Caroline says, “Why didn’t you and Richard?” (Richard is Kate’s ex husband.) Kate answers, “We did. Four times. It never got beyond 12 weeks.” So much loss in Kate’s past – that tells us a lot more about her than we’ve known before. Caroline says, “Oh, God. I’m sorry.” Caroline tells her she’s not daft to want a baby. Kate says I wouldn’t do it on my own. We’d be talking sleepless nights and nappies. Caroline says, “I could do all that.”
Speaking of babies, Ellie’s pushing and Raff’s fainting and Alan’s coaching her along with the midwife (more excitement Alan doesn’t need). Ellie asks him to call her granddad. Guess who he is? Harry, Alan’s mate (Paul Copley).
John strides across the university campus with his black trash bags. He approaches his office as he calls Gillian. He says, “I know you’re seeing Robbie, but we know that’s just a disaster.”
“Really?” says Gillian.
“Really,” he says. “You also said you needed an investment in the farm. Caroline wants to buy my half of the house. It would be 400, 450 grand, cash.”
Gillian says, “You think you can just buy me?” He, of course, says no. He asks to see her on the weekend. She asks if they can have the conversation later.
It’s a girl. 6 pounds 3 ounces. Ellie’s mother (Susan Cookson) finally shows up and says this is the first she’s heard of Ellie’s pregnancy. Harry’s arrived. The adults take turns blaming each other as they argue in the hallway. Raff and Ellie are in her room.
Alan holds the baby as Celia says, Well, we got married and we got a baby. They kiss as the camera closes in on the baby.
The Disappearance of Eleanor Rigby: Them releases in September. The film stars James McAvoy and Jessica Chastain in a love story with a twist. It’s told from different perspectives in three versions. There is his perspective, her perspective and their perspective, to create three totally different films. The films are directed and written by Ned Benson. It’s Benson’s directorial debut. A bold move for a debut.
The trailer shows how the Them version works, with slightly different versions of each event mashed together. The versions for him and her will be released about 6 weeks after the Them version. The story is about the couple played by McAvoy and Chastain, who are married, but their relationship is strained by a recent tragedy.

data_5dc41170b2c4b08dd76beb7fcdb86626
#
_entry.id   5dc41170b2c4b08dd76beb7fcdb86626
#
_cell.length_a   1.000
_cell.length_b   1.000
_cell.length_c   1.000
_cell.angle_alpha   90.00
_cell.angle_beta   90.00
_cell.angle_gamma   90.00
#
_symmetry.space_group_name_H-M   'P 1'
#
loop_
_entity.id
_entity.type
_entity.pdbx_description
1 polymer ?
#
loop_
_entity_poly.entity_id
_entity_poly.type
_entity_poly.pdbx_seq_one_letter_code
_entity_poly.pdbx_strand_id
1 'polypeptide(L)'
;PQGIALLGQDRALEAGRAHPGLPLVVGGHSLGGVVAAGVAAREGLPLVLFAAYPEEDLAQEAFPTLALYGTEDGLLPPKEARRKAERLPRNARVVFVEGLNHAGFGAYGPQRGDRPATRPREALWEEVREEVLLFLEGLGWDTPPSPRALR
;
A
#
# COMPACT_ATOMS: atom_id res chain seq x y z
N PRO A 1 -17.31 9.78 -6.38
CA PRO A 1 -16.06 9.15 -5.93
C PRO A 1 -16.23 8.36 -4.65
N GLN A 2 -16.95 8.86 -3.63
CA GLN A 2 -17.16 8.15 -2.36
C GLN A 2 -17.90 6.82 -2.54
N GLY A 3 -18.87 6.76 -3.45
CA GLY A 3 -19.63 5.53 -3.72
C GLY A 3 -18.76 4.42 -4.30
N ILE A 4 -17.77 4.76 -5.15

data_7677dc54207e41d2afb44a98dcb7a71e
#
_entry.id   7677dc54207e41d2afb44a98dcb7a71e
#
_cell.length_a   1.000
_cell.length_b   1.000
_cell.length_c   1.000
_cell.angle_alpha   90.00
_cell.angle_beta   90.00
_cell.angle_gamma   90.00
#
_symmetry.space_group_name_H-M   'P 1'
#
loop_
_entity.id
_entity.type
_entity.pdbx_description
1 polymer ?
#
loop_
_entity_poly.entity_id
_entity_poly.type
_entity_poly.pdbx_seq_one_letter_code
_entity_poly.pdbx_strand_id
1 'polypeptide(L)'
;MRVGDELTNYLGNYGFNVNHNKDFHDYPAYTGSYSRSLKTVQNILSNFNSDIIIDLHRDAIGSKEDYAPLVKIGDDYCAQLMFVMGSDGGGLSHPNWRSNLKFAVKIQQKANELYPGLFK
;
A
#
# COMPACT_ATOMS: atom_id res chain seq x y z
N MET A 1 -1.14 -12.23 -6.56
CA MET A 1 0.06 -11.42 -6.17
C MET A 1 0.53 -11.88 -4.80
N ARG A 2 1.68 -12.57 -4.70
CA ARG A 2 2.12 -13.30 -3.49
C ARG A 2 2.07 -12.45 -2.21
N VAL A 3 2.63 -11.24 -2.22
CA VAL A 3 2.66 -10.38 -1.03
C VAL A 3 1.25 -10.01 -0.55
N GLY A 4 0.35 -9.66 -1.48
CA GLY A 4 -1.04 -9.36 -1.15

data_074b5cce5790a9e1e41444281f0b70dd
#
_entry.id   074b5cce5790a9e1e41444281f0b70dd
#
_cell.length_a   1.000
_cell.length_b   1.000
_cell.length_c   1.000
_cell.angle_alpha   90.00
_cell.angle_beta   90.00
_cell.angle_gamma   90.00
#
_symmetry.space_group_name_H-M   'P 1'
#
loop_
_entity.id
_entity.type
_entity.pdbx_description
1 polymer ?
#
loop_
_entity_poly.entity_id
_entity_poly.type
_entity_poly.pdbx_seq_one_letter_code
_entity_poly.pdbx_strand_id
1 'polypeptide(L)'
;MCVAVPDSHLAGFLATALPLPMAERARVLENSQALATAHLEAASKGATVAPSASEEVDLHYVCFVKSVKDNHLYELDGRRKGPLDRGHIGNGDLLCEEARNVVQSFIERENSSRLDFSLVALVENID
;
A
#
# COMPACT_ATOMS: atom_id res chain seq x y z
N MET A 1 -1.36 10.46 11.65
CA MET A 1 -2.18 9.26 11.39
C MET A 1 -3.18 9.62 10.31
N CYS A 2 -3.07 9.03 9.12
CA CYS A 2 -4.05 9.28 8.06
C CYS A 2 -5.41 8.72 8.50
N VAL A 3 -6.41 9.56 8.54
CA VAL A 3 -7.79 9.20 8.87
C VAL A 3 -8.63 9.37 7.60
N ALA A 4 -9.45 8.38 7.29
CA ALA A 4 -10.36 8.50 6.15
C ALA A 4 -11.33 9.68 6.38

The film also stars Bill Hader, Viola Davis, and William Hurt.
This is the International trailer for The Homesman, which will release in the U.S. in November. The film stars and is directed by Tommy Lee Jones. Others in the film are Hilary Swank, Grace Gummer, Miranda Otto, and Sonja Richter. The tale is about claim jumper and a pioneer woman, who team up to escort three insane women from Nebraska to Iowa.
Meryl Streep is also in the cast. It looks like a small part based on the trailer, and the IMDB info for the film shows her name way down at the bottom of the cast list. The reason I’m making a big deal about it is that as far as I know this is the first film that Meryl Streep has appeared in with one of her children also in the cast. Grace Gummer is Meryl Streep’s daughter. (Another daughter, Mamie Gummer, is also an actress.)
Here’s the first trailer released for The Hunger Games: Mockingjay, Part 1 which will be out in November.
The preview features President Snow (Donald Sutherland) and a very noticably missing Katniss Everdeen (Jennifer Lawrence). Peeta (Josh Hutcherson), however, looks under President Snow’s control. Based on what we know about these characters, I’m guessing Peeta’s compliance is a sham.
The whole Hunger Games series is such a metaphor for our current political situation that it’s fascinating even though it’s somewhat predictable. Katniss is the perfect female leader and heroine.
If you didn’t watch the first Hunger Games film because you thought it was a young person’s film, I urge you to take another look.
Season 2 of Last Tango in Halifax begins with Celia (Anne Reid) in a hospital corridor phoning Caroline (Sarah Lancashire) to tell her than Alan (Derek Jacobi) has come round and, “is feeling rather perky.”
A very happy Gillian (Nicola Walker) and Raff (Josh Bolt) are at Alan’s bedside. Gillian mentions that she thinks she loves Celia, Raff chimes in, “So do I.” Alan tells Raff to keep his hands off – Celia is his. Alan’s smiling and joking. Perky, indeed.
Outside the hospital, Celia, Gillian and Raff make plans for Celia to stay in Halifax at the farm until Alan is released. Celia comments that she’ll get Caroline to bring her some things.
Gillian gives Celia a hug and says, “Thank you. Thank you for making him so happy. I think you brought him back. You mustn’t fall out with him again.”
Celia answers, “I am NEVER gonna fall out with him again. Ever. About anything!”
Robbie (Dean Andrews) has taken it upon himself to help work the farm. We see him repairing fences as Gillian and Celia drive up. When they are all in kitchen, Robbie serves tea. He says he’s made a lasagne.
On the phone, Celia and Caroline discuss Caroline’s trip to the farm. Celia tells her Gillian’s invited her to stay the night and Caroline says okay. When Caroline tells John (Tony Gardner) she’ll be staying in Halifax, he wants to come with her – we know he wants to see Gillian again, but she does not. She tells him to stay home with the boys.
John explains how he really needs to go apologize because if it hadn’t been for him, Alan wouldn’t have had the heart attack. Caroline says, “It really is all about you.” She says when she gets back they need to work out what’s what between them.
As Caroline leaves, John immediately texts Gillian. She responds with Don’t. Text. Me.
Caroline calls Kate (Nina Sosanya) as she’s driving to Halifax. She explains she won’t be able to see Kate that night but wants to see her the next night. Kate is still a little unsure of her ground with Caroline and every conversation they have is fraught with importance to her.